Early Morning… Rain
Your alarm goes off at 4:30 am. You hop out of bed, excited to shoot in some great morning light – sunrise is in two hours, so you have plenty of time to get to the site and set up. But looking outside, it’s raining.
Is it time to go back to bed?
Everything’s Better With Weather
Featureless sky is boring. The California coast gives you relentless plain blue between May and October. There’s usually some color at the beginning and end of the day, but otherwise, featureless sky backgrounds suck.
When a storm’s coming or going, you’ll get great cloud textures with clouds and an extension of your shooting day towards noon from both ends. Light will be less contrasty, softer. Shadow detail will show up with little to no post-processing, and you’ll get selective lighting almost like a spotlight through cloud breaks. (If you’re lucky, that lighting will be on a feature you want to highlight.)
Snow goose dawn liftoff, Bosque Del Apache NWR, New Mexico
We got lucky on a recent trip to Chaco Canyon. A storm system was just starting to clear, so the rain was pretty much over, but cloud textures were spectacular. On the road in, I stopped for some establishing and insurance shots, to make sure I got to capture at least some of the cloud cover and great light on the landscape.
But when I got there, I saw I shouldn’t have worried – it was ‘impossible to shoot a bad picture’ light on the ruins. With low clouds on the horizon, backgrounds were perfect. Those same clouds covered the sun and softened its light. Sometimes when the sun peeped through cloud breaks, I got spotlight shafts on pieces of ruins. This added depth to the ruins through soft shadows.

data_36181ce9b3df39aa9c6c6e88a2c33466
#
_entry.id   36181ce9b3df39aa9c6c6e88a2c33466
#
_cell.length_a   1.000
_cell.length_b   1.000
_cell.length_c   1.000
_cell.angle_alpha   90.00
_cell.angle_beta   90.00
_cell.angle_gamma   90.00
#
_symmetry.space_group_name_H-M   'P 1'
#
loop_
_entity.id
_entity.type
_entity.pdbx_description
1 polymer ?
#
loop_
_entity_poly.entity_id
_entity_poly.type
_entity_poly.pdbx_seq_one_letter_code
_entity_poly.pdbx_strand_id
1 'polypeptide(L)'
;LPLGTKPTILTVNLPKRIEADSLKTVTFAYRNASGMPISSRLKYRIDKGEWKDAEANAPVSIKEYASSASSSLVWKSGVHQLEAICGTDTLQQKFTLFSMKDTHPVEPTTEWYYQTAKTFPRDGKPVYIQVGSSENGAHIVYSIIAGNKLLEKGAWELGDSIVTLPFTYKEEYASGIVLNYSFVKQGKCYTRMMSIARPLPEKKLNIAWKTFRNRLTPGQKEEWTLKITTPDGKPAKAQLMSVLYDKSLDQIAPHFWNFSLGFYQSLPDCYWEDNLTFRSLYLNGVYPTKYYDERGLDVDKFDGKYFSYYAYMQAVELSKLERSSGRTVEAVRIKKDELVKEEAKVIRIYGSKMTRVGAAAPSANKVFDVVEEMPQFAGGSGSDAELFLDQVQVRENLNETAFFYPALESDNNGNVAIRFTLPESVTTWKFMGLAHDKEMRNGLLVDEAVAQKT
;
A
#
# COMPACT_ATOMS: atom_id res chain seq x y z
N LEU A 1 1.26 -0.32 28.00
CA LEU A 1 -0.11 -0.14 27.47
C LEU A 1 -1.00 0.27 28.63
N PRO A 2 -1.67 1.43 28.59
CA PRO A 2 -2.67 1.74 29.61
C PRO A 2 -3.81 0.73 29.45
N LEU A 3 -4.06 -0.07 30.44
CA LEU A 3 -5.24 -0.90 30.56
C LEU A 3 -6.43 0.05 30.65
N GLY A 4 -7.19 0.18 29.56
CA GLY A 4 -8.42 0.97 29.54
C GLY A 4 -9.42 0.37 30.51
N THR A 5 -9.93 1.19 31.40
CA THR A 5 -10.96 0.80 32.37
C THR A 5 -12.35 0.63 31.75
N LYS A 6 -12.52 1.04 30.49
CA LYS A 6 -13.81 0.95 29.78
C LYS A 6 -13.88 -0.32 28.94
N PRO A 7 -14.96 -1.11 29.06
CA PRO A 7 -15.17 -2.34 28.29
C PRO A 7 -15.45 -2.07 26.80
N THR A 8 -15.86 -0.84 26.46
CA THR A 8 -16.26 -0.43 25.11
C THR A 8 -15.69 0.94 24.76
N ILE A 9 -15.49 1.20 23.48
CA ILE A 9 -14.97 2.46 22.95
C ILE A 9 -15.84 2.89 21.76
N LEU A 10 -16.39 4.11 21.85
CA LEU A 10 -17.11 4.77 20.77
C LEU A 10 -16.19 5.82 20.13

Pueblo Bonito, Chaco Canyon, New Mexico
Use Weather-Sealed Gear
Recent advanced-amateur / semi-pro cameras feature fairly effective weather sealing. To use them, you’ll also need weather-sealed lenses. This excludes the otherwise excellent kit lenses you get with entry-level dSLRs like the Canon Rebel series. Use a kit lens with an entry-level dSLR in rain or wind and dust, and both will stop working. You’ll also end up with a not-so-nice repair bill.
American brown pelican, Ano Nuevo, California
Nikon’s original VR Zoom-Nikkor 80-400mm f/4.5-5.6 ED would always require service after I tried to use it in the rain at pro mountain bike races. That lens did not like even light precip, though the D1H dSLR I used it with was always fine.
2006 Sea Otter Classic – Men’s Cross-Country, Laguna Seca, California
I’ve used Canon’s EOS 1D mk II with EF 400mm f/4 DO IS and EF 500mm f/4L IS lenses in the rain. I had no trouble going ‘barefoot’ with this pro-level equipment. I’ve also used Canon’s EOS 5D mk II and EOS 7D with EF 24-70mm f/2.8L and EF 70-200mm f/2.8L IS lenses in mud and rain at pro mountain bike races. None of this uncovered gear gave me trouble, either.
I’ve also used AquaTech’s SportShield and matching eyepiece to cover camera and 500mm lens in drippy mountain weather. The SportShield worked well, though it adds an extra level of difficulty to using a camera.
I could have gone with an Op/Tech rainsleeve for a lot less money, or even a big ZipLock bag. But I figured for gear worth a few thousand dollars, I could spend a bit more on rain protection for those times when I really need it. It’s cheap insurance in a downpour, when I’m capturing shots nobody else gets.